Shader Model 3 in effect here! Water details and reflectivity are controlled with this setting. Users are reporting they get the best performance with the OFF-High 1 setting. Moving into the 2x settings requires more video processing power, and many users report slower performance at those settings.
This controls the amount of scenery objects your system will display in detailed cities and around airports. The higher the slider, the more objects are displayed. This does have a bearing on performance, especially near high-detail airports. For best performance, keep this slider low, in the Normal area. Ultra-fast processors may be able to work at a higher level.
Like the Scenery Complexity setting, this slider controls the amount of Autogen scenery in the world. High settings have an EXTREME impact on performance, so it is advised that you keep Autogen turned low. This isn’t all that bad, because FSX has introduced a much higher density of Autogen overall – FS2004’s "High" setting is comparable to FSX’s "Sparse" setting! Users have also reported that due to FSX’s improved stock textures, Autogen isn’t as needed to give a good illusion of flight. They turn Autogen off, and fly "barren", but they reap in the benefits of not having to draw Autogen objects.
Ground Scenery Shadows: (On/Off)
As the checkmark says, it causes ground objects to cast a shadow. This is another option I leave off, but your preference may vary. Untested performance impact.
Special Effects Detail:
How much detail is in water spray, waves, dust from a grass landing? This slider determines it. I haven’t tested it’s performance impact, but I run mine at Medium. Your preference may vary.
Cloud Draw Distance:
Clouds have a significant performance impact on the simulator – especially detailed clouds (see below). By adjusting the distance they are drawn in, you can adjust your system’s performance. I usually notch this one click above the lowest (70mi?), but some users may prefer to have this higher.
Thermal Visualization: (None/Natural/One Other)
Depending on your flight location, turning off thermal visualizations may improve your performance. This would be bad if you fly gliders, however since most of us don’t glide on a regular basis, this may be best to keep off. Users report a 3.0 to 0.5 FPS improvement with the settings change.
Cloud Detail (Simple/Detailed)
Simple clouds will bring you back to the old FS2002 days with 2D looking clouds. Detailed clouds are equivalent to FS2004-style detailed clouds which have a volumetric look and feel. Moving to simple clouds will give you a major performance improvement, however it does impact the look of the simulator in a fairly large way. If you are experiencing bad performance under heavy weather, you may wish to look into this setting. In later tips and tricks you may see that it’s possible to change out the cloud textures which may help cloud rendering.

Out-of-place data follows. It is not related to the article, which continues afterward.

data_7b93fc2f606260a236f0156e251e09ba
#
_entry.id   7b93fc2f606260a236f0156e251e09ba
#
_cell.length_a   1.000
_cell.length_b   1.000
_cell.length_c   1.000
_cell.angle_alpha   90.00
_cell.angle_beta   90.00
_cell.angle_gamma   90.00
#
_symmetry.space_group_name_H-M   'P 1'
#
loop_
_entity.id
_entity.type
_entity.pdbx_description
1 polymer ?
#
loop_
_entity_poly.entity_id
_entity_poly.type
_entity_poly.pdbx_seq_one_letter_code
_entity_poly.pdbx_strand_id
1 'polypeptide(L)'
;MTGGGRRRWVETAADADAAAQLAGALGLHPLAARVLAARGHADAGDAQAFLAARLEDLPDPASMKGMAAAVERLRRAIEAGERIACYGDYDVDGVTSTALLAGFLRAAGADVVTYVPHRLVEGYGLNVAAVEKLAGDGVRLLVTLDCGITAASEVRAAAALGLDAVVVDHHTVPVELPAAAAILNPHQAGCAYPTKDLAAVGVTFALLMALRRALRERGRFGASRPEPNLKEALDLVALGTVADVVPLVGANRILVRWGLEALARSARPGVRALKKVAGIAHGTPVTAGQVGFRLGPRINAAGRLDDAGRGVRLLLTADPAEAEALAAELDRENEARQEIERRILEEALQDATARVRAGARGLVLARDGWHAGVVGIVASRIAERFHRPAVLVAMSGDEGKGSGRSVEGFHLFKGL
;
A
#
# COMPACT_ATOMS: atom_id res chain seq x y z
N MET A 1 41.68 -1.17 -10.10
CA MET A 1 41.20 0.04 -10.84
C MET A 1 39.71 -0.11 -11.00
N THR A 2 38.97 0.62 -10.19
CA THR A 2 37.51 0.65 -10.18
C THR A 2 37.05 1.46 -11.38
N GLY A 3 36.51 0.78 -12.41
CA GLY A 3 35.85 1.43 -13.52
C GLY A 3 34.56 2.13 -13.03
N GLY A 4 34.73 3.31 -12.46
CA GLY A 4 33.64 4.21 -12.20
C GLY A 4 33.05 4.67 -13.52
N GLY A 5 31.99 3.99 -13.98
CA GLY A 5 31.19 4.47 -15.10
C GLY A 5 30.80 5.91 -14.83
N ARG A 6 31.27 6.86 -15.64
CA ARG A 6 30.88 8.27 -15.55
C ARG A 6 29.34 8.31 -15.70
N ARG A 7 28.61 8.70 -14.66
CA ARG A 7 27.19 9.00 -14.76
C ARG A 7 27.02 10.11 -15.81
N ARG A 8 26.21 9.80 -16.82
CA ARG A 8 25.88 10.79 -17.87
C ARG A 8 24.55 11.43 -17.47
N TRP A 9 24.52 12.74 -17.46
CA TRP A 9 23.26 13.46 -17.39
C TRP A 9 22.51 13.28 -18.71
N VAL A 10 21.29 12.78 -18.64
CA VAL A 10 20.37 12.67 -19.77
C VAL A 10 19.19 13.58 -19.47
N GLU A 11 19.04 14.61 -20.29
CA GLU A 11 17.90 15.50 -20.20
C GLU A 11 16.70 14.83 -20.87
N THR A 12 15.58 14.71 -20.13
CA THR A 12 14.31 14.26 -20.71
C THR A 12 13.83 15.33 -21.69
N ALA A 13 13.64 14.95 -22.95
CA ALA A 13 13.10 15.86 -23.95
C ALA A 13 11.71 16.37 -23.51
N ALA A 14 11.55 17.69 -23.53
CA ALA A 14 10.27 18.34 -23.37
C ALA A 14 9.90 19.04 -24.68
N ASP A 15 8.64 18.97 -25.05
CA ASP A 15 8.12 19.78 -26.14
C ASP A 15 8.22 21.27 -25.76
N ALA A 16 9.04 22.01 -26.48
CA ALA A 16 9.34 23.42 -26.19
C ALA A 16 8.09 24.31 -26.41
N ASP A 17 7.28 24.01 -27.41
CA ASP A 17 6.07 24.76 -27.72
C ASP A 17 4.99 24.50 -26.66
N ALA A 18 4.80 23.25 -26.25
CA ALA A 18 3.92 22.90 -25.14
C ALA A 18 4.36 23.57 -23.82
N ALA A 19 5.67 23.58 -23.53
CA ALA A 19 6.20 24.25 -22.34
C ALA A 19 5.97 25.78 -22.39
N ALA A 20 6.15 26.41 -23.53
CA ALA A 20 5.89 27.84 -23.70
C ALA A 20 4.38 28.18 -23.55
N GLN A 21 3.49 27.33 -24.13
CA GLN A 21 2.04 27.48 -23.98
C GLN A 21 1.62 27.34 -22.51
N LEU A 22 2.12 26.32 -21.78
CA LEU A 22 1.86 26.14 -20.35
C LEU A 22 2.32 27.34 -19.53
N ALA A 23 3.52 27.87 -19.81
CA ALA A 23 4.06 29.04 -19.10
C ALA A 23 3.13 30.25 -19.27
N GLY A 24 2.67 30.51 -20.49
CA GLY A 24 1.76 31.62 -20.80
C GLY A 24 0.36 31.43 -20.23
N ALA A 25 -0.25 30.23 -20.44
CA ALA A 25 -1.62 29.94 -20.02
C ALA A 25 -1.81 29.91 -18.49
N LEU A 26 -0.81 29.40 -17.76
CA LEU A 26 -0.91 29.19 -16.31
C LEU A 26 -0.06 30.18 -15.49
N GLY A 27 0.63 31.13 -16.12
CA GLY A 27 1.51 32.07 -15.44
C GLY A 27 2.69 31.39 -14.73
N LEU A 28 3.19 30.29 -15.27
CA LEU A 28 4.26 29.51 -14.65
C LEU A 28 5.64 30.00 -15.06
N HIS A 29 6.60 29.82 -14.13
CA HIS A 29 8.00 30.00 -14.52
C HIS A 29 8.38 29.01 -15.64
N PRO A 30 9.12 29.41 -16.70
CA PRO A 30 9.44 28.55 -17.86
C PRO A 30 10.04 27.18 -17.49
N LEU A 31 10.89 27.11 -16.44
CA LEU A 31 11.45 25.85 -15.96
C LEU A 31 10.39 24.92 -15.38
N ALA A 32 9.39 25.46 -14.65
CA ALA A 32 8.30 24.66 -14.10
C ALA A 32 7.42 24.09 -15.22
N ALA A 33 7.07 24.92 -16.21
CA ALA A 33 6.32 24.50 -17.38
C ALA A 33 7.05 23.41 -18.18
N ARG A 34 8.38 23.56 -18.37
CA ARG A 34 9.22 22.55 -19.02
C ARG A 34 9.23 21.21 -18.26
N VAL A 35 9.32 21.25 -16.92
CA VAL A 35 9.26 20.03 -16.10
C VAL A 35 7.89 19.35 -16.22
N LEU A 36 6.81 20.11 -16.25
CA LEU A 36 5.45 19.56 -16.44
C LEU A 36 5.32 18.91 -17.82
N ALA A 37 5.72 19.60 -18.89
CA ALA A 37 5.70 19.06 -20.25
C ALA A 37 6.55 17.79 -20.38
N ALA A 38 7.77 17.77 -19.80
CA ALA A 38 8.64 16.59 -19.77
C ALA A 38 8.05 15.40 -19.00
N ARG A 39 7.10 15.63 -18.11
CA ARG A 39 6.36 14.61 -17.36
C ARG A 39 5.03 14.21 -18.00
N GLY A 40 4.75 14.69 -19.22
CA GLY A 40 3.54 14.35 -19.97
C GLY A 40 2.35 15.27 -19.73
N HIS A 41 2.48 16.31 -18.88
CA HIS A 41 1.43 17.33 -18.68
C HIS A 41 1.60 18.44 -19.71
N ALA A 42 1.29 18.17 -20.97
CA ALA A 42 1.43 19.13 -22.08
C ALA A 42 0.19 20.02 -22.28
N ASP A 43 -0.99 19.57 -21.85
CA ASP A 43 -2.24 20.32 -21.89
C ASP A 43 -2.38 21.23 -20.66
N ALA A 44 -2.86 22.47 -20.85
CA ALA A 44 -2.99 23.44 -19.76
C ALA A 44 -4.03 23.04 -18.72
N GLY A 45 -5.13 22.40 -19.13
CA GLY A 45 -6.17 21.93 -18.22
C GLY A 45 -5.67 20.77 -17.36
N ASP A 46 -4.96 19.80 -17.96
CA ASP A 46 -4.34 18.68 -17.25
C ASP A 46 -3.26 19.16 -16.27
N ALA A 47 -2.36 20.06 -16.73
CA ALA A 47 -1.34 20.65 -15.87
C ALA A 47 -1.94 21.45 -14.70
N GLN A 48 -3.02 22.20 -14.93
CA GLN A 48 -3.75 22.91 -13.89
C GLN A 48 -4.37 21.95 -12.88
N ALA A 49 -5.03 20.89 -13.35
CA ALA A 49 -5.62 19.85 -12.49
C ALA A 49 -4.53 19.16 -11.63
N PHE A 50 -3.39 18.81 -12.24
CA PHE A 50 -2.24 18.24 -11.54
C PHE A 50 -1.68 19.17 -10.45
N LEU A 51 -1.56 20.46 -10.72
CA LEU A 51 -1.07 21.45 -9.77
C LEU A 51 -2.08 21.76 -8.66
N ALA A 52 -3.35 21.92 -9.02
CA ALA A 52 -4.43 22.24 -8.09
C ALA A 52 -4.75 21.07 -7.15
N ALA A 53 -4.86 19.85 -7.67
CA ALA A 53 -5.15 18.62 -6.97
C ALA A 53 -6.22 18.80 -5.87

Cloud Coverage Density (Only available with detailed clouds)
Detailed clouds can be adjusted in density. The more dense they are, the more cloud "objects" are used when rendering the skies. Obviously, the higher the slider, the worse the performance. I usually keep this slider higher than the midpoint because I appreciate the cloudy skies. In later tips and tricks you may see that it’s possible to change out the cloud textures which may help cloud rendering.
Airline Traffic Density
General Aviation Density
Airport Vehicle Density
Ships and Ferries
As you probably imagined, the traffic density sliders adjust how many objects are up in the skies, on the ground, or in the water as you fly. Each one could have a major or minor impact on your performance. Airplane traffic still imposes a performance hit, although most users haven’t commented as to whether it is a greater hit than in FS2004. (This leads me to believe it’s less than or equal to the FS2004 hit). ROAD traffic is the new problem! While adding a significant realism option with cars and trucks moving on the highways, all those little 3D objects in motion hit your processor like a ton of bricks. Unless you can cut back on other settings to make up for it, it is recommended that you scale back your road traffic to regain CPU cycles. Page
FSX Community Tips and Tricks
And now for the fun! This section goes over the various changes and settings alterations that can be made to FSX in order to further customize your simulator experience. Keep in mind that you should always always back up any files or settings you are changing here, in the event that something goes horribly wrong. Additionally, because this is a static document, some of these tips and tricks may have updated information not in this document – I’ve included the original thread or source link so that you can check for updates.
Service Pack Installation
Credit To: ACES Team, AVSIM members. The flightsim community has had great success with the SP1/SP2 and Acceleration service releases. It is strongly recommended that you install all available updates to FSX before flying. SP2 is also the benchmark release for developers – many newer addons and airplanes may be written against SP2 and require it for proper use.
Autogen Performance - Editing the Default.xml File